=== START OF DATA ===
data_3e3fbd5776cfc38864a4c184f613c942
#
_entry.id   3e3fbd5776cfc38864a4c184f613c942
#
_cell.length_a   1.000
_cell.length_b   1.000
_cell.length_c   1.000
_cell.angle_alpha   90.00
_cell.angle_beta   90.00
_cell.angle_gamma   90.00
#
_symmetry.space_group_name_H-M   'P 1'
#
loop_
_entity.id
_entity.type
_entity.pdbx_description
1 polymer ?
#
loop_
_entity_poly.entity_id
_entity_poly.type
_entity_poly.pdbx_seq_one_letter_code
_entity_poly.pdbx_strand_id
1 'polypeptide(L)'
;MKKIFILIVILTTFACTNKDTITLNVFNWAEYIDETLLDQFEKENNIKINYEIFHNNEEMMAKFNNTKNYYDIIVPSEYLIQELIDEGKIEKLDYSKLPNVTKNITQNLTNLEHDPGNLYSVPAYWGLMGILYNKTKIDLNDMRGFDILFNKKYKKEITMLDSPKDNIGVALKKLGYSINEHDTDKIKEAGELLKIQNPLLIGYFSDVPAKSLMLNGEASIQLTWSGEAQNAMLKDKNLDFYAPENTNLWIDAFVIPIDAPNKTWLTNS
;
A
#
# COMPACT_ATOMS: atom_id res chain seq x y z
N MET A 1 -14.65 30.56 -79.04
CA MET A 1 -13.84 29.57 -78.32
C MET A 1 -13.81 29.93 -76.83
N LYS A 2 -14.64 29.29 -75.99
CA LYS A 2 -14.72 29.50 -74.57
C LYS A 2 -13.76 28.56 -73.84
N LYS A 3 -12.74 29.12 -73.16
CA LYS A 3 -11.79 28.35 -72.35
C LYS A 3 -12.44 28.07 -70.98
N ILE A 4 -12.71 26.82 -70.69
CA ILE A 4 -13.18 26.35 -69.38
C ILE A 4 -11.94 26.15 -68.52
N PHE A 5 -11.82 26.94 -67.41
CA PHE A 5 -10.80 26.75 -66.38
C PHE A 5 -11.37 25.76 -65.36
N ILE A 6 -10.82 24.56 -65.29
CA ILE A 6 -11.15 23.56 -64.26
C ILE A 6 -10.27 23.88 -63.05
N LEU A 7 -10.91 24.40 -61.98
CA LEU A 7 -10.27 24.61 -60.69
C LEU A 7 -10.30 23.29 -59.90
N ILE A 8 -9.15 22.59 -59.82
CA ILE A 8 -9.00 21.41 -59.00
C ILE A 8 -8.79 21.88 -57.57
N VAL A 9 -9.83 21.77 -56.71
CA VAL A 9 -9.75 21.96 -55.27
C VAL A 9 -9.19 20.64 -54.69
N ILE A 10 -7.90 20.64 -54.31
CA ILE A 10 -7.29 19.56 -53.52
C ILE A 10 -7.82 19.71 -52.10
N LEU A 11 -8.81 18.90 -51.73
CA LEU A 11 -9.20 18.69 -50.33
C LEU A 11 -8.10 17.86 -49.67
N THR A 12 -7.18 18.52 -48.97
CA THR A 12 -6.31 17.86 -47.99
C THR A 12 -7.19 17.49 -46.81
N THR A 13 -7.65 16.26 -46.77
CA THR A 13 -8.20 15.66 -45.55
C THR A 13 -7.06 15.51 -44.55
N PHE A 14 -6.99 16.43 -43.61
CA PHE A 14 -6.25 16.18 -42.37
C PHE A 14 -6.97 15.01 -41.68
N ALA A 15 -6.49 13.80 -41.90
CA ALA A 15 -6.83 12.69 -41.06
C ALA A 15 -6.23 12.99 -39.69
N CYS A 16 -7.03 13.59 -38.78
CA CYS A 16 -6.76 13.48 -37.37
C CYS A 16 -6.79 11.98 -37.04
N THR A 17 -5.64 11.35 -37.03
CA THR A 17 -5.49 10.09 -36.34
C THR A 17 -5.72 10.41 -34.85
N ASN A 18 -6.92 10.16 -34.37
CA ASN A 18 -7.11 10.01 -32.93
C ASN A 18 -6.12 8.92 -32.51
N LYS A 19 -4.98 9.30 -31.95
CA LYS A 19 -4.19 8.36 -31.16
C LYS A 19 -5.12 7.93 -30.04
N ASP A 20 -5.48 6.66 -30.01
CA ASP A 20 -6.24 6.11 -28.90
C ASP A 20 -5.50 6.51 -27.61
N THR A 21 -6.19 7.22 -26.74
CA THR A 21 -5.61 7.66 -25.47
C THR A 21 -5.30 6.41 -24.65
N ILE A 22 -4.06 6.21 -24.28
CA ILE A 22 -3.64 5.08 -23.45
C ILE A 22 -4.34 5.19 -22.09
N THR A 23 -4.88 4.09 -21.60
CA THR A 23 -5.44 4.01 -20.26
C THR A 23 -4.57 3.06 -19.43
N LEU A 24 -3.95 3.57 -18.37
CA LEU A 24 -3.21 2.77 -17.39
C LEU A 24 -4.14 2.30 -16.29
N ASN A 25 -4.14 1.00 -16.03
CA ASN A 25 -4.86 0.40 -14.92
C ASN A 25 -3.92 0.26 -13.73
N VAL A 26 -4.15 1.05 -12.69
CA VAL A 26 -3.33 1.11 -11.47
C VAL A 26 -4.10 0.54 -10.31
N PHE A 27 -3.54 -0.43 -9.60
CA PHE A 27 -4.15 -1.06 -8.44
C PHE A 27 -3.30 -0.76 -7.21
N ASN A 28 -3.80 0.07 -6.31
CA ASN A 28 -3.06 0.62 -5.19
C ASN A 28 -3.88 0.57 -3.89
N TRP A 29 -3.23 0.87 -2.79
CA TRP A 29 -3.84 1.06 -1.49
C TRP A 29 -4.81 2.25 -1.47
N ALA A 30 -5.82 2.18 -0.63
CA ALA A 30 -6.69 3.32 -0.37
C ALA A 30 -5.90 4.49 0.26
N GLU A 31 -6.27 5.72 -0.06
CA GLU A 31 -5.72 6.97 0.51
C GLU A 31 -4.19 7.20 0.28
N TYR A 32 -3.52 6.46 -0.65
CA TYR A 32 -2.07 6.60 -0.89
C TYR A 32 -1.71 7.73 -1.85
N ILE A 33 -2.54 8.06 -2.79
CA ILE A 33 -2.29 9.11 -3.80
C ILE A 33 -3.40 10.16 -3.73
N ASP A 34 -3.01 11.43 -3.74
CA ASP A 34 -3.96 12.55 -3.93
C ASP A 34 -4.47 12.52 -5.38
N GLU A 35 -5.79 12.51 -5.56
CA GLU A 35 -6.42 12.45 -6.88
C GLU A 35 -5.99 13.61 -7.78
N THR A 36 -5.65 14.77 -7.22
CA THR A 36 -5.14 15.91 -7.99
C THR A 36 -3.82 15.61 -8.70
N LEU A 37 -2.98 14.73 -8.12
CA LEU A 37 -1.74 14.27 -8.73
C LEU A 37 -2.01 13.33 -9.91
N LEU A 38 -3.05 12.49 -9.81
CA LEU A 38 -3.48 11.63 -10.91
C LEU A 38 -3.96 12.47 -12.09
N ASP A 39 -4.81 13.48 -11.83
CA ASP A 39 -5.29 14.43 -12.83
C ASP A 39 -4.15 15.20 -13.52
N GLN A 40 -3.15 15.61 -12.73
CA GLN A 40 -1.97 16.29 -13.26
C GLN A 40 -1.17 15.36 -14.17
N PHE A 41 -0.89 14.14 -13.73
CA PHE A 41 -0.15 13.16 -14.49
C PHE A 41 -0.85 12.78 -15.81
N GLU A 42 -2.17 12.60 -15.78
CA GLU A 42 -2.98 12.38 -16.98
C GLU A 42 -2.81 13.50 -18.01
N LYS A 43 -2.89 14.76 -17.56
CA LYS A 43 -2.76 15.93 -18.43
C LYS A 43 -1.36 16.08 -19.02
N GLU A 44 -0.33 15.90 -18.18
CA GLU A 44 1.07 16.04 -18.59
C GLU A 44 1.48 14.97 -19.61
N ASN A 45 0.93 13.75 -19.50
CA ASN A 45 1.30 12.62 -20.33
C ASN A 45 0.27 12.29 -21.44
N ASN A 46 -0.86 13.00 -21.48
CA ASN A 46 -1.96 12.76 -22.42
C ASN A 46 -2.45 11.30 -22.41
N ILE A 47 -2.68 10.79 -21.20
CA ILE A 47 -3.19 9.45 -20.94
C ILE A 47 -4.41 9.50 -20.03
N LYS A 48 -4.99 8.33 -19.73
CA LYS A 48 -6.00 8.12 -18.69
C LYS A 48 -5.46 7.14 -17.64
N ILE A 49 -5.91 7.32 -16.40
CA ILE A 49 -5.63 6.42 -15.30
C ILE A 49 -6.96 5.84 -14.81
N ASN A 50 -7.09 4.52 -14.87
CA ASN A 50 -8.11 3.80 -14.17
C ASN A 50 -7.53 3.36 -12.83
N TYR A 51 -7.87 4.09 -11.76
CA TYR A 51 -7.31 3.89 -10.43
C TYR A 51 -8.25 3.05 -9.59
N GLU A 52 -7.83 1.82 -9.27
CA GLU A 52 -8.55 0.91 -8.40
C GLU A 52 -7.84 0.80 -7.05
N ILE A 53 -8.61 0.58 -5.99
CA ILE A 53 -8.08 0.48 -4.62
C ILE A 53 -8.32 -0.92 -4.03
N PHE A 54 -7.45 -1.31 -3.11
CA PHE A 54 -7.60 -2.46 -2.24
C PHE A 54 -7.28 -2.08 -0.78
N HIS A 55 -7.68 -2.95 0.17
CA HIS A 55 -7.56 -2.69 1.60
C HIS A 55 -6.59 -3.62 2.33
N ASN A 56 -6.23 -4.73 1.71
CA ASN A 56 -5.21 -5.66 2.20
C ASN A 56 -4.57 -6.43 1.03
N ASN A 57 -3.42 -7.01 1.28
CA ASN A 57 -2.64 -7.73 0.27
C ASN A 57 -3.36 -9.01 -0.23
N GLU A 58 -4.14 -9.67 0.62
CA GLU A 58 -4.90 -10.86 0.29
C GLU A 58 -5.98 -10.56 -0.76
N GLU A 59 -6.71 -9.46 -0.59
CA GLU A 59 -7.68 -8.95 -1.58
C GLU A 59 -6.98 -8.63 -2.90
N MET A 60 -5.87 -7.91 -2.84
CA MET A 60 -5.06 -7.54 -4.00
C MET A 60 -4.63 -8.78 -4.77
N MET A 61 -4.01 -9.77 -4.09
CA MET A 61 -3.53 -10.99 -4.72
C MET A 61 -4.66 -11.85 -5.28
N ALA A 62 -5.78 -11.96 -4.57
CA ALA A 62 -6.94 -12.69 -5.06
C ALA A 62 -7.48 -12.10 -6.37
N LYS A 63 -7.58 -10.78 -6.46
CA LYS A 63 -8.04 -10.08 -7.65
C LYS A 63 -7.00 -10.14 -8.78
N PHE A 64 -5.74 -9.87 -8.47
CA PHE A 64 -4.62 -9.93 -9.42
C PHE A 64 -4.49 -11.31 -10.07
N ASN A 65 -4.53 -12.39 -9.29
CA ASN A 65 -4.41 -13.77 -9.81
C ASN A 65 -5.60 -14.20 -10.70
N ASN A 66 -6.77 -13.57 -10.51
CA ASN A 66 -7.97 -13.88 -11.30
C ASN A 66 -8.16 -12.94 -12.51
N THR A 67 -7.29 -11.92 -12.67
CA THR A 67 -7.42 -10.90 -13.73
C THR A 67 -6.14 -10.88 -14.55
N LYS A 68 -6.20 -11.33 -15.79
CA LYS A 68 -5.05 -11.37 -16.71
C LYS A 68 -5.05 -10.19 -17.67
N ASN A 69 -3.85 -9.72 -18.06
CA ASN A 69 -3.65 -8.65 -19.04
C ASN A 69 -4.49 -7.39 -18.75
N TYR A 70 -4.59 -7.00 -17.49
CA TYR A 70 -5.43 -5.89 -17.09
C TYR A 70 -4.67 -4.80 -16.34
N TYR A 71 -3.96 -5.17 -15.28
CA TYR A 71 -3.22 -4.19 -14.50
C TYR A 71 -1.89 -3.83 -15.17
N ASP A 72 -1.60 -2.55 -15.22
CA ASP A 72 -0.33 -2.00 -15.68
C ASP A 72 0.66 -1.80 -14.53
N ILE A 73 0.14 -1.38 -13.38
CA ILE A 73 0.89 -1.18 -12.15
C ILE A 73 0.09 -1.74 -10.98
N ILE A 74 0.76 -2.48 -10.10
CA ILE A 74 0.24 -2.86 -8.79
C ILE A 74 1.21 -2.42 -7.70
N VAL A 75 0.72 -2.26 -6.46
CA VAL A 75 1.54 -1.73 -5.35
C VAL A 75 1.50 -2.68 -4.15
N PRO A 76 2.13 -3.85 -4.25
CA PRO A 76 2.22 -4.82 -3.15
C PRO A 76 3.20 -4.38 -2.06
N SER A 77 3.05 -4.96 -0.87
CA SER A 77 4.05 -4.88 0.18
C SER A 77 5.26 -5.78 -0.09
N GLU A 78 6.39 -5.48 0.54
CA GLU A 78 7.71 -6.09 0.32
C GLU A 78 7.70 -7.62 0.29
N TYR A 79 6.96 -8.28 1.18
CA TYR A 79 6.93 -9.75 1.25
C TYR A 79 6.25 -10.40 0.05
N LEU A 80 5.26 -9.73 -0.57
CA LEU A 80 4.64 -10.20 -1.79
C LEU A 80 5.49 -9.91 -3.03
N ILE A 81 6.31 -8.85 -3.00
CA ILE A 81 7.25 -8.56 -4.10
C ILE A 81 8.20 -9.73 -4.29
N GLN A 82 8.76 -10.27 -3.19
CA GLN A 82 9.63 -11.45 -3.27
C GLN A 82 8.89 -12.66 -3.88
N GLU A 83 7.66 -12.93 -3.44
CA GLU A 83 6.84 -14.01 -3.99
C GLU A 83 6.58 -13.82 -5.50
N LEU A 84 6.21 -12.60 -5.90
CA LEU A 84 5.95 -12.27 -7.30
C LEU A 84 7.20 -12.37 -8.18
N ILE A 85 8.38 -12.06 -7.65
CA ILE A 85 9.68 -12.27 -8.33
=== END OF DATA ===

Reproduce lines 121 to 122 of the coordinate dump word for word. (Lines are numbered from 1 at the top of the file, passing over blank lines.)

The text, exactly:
N GLU A 31 -6.27 5.72 -0.06
CA GLU A 31 -5.72 6.97 0.51